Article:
Kirk Hartle’s wife Rosemarie died in 2017, but a mail-in ballot bearing her name was used to cast a vote in the 2020 election in November. Mr Kirk, who is registered as a Republican, was rattled by the idea that someone stole his dead wife’s ballot to commit vote fraud.
“That is pretty sickening to me to be honest with you,” he told Nevada CBS affiliate KLAS-TV last November.
Nearly one year later, Mr Hartle was charged with two counts of vote fraud by the state’s attorney general, alleging it was Mr Hartle who cast a fraudulent ballot in his dead wife’s name.
According to a criminal complaint alleging two felonies, Mr Hartle voted twice in 2020 elections, once using his name and again using Rosemarie Hartle’s.
“Voter fraud is rare, but when it happens it undercuts trust in our election system and will not be tolerated by my office,” state Attorney General Aaron Ford said in a statement. “I want to stress that our office will pursue any credible allegations of voter fraud and will work to bring any offenders to justice.”
Mr Hartle faces two felonies – voting using a name of another person and voting more than once in the same election – punishable with up to four years in prison and a fine of up to $5,000. His initial court appearance is set for 18 November.
The criminal complaint does not outline how investigators determined it was Mr Hartle who cast a fraudulent vote but argues that he “did knowingly and feloniously vote in the 2020 general election in Las Vegas, Nevada, having previously voted in the same election”.
A statement from his attorney said Mr Hartle “looks forward to responding to the allegations in court”.
Mr Hartle is also an executive at Ahern Rentals Inc, a company that hosted a campaign event for Mr Trump in September 2020. The company was fined $3,000 for violating Covid-19-related mask and crowd size protocol after drawing thousands to an indoor facility near Las Vegas.
The case follows a wave of election lies and conspiracy theories promoted by Donald Trump and his allies that the 2020 election was “rigged” against him. His own commission to investigate voter fraud could not produce any meaningful evidence; neither could the US Department of Justice under his administration, election officials across the US or his own campaign.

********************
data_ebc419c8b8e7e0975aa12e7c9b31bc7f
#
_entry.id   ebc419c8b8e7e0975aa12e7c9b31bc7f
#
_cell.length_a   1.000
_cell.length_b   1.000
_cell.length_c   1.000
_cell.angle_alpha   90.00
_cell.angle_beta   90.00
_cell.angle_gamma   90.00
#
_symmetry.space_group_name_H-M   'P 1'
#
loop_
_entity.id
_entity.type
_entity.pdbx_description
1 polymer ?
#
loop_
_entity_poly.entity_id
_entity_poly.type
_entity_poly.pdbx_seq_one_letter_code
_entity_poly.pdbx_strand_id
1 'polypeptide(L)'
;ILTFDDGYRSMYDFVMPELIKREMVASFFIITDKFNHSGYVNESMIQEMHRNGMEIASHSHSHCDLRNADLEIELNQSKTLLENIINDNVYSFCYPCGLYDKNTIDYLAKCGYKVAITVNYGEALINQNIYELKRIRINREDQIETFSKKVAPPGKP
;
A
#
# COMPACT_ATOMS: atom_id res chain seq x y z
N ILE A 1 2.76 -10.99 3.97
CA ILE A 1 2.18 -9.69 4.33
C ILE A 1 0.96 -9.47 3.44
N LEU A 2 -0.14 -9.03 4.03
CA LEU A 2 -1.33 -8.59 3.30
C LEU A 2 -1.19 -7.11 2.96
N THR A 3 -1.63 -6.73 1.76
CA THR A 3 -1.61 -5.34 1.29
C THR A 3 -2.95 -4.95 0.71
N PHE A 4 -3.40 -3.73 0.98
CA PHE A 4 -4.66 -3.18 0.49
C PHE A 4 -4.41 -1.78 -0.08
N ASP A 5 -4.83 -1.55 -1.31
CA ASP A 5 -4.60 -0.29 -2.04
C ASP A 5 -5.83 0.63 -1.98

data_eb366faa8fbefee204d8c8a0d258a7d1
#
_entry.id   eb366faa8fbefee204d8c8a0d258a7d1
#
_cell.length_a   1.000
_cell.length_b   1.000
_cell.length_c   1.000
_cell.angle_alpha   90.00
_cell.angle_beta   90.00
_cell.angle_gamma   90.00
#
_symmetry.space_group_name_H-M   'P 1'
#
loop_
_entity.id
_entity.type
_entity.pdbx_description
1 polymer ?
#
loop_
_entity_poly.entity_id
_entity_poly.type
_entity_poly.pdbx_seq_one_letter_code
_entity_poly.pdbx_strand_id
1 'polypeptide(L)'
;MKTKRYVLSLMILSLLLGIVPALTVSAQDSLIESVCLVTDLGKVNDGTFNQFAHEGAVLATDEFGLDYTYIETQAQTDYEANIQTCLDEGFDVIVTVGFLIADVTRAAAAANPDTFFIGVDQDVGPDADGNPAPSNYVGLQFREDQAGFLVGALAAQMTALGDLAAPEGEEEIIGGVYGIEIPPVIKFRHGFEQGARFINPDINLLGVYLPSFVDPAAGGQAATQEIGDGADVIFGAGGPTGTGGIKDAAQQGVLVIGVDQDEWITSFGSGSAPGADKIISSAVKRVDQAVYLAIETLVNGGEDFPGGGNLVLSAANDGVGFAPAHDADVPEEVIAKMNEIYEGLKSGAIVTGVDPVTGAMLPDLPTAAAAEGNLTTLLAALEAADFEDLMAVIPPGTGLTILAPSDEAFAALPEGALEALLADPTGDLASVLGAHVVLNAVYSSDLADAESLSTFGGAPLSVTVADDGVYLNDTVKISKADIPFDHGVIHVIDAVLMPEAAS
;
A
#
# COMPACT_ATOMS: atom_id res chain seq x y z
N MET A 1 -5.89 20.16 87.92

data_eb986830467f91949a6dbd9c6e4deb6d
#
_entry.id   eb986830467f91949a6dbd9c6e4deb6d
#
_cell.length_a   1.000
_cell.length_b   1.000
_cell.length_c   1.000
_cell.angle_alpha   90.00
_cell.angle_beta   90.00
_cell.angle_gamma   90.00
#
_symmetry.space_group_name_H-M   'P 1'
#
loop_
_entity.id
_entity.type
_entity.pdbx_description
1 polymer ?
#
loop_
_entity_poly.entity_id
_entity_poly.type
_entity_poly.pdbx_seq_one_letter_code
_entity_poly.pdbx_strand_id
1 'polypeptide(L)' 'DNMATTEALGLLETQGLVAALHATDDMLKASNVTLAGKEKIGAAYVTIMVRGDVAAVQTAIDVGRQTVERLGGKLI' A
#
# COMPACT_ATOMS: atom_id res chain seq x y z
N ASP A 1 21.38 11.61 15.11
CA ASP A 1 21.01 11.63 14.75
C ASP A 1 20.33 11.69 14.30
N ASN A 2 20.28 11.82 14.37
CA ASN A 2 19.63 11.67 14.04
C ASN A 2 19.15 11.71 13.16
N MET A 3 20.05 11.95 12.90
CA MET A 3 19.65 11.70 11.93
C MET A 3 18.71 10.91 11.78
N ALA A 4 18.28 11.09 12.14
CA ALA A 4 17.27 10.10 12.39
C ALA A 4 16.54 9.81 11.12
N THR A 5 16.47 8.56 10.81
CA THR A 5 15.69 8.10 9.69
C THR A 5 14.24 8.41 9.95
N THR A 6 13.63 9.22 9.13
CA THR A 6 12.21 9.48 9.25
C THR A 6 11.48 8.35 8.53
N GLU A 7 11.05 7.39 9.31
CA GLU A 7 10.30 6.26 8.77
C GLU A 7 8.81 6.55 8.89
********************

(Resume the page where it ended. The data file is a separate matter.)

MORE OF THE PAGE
Dozens of lawsuits from his campaign and allies were withdrawn, dismissed or dropped entirely, and his attorneys have faced libel lawsuits from voting machine companies targeted by their conspiracy theories.
Despite a lack of evidence, spurious legal challenges and false claims from administration officials sought to legitimise a narrative that would later drive violent threats and an attack on the US Capitol on 6 January.
Last November, Mr Trump called Nevada a “cesspool of fake votes”. The Nevada Republican Party pointed to Mr Hartle’s story as evidence.
Far-right media personality Dinesh D’Souza posted about the case on Twitter. “Are you really going to tell me voter fraud doesn’t exist?” he wrote.
Fox News host Tucker Carlson called the case a “threat to our system, and it’s being hidden by a news media totally vested in a Joe Biden presidency”.
Days after the election, former Nevada attorney general Adam Laxalt and right-wing personalities Matt Schlapp and Ric Grenell, among others, launched a campaign in the state to address what they alleged was rampant voter fraud in Nevada. Joe Biden won the state by more than 33,000 votes
“Dead people voted in Clark County,” Mr Schlapp claimed at the time, pointing to two examples, including Mr Hartle’s case.